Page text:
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05-07-2012

EP wants access to basic banking services for all

"In Ireland, it is estimated that approximately 100,000 adults do not have bank accounts, many because they are excluded. In fact, levels of financial exclusion are higher in Ireland than in most EU15 countries, mainly due to the fact that we do not have a long history of banks catering for low income consumers." Reverse link define here :reverse_link_6bis-MEPsGay Mitchell MEP

Basic banking services should be a legal right for the 10% of EU citizens who currently do not have any, including homeless people, those on very low incomes, students, people with no credit record and expatriate workers, Parliament said on Wednesday. MEPs called on the Commission to table legislation by January 2013 to tackle this financial exclusion.

Reverse link define here :reverse_link_6bis-MEPsGay Mitchell MEP (Reverse link define here :reverse_link_8_Irish_pol_groupsFine Gael Dublin), Irish member of the Economic and Monetary Affairs Committee and co-author of the report on Access to Basic Banking Services said

"In Ireland, it is estimated that approximately 100,000 adults do not have bank accounts, many because they are excluded. In fact, levels of financial exclusion are higher in Ireland than in most EU15 countries, mainly due to the fact that we do not have a long history of banks catering for low income consumers. Credit unions have traditionally played an important role in providing saving and credit services to low income earners- however this does not include electronic banking services. Ireland also ranks poorly because there is no requirement or ability for recipients of social welfare payments to have a bank account as payments can be made in cash via Post Offices.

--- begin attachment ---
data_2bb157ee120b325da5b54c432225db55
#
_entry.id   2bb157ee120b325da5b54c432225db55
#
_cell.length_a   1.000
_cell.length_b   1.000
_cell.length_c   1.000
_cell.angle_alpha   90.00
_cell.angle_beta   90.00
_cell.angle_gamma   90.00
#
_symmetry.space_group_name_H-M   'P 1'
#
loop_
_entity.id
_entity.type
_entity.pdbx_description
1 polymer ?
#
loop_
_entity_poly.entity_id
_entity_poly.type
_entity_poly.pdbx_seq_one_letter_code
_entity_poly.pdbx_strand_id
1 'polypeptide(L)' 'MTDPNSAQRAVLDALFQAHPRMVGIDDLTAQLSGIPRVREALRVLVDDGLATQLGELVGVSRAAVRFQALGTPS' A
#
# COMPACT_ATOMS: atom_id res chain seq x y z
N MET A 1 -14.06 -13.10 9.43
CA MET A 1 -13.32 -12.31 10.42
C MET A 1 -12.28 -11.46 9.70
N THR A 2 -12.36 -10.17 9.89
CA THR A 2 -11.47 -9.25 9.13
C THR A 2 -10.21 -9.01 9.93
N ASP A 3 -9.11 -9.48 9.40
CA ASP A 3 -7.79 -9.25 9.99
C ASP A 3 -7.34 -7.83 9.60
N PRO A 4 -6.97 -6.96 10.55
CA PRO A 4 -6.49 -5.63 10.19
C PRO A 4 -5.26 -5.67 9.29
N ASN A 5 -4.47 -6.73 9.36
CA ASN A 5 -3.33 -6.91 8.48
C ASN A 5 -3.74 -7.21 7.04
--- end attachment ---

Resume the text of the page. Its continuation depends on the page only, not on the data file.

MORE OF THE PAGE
"However, in this day and age, where a bank account is convenient, some might say necessary, for leading a normal life, where it is needed for the most basic things such as renting accommodation, using internet services, or booking tickets, it is not acceptable that so many people still cannot access basic payment accounts"

Ongoing banking reforms should also serve the needs of the vulnerable, those who are financially and socially excluded"

Soft approach not working

Legislation is needed at EU level because simple Commission recommendations have yielded the desired results in only a few countries and banks have a natural tendency to target only commercially attractive clients.

The cheapest option with no strings attached...

The basic payment account must always be cheaper than any alternative offered by a given institution, the resolution says.

Banks and other institutions offering payment accounts must not be able to refuse to grant such an account on grounds such as low income, type of employment, credit history, or level of indebtedness. Most importantly, they must not be allowed to make the basic account conditional on the purchase of other products or services, adds the text.

...  which allows all basic transactions

The basic account would allow a person to carry out any essential payment transaction such as receiving income or benefits, paying bills or taxes, buying goods and services, making cash withdrawals, and printing account statements.

The resolution was adopted by 585 votes to 68, with 5 abstentions.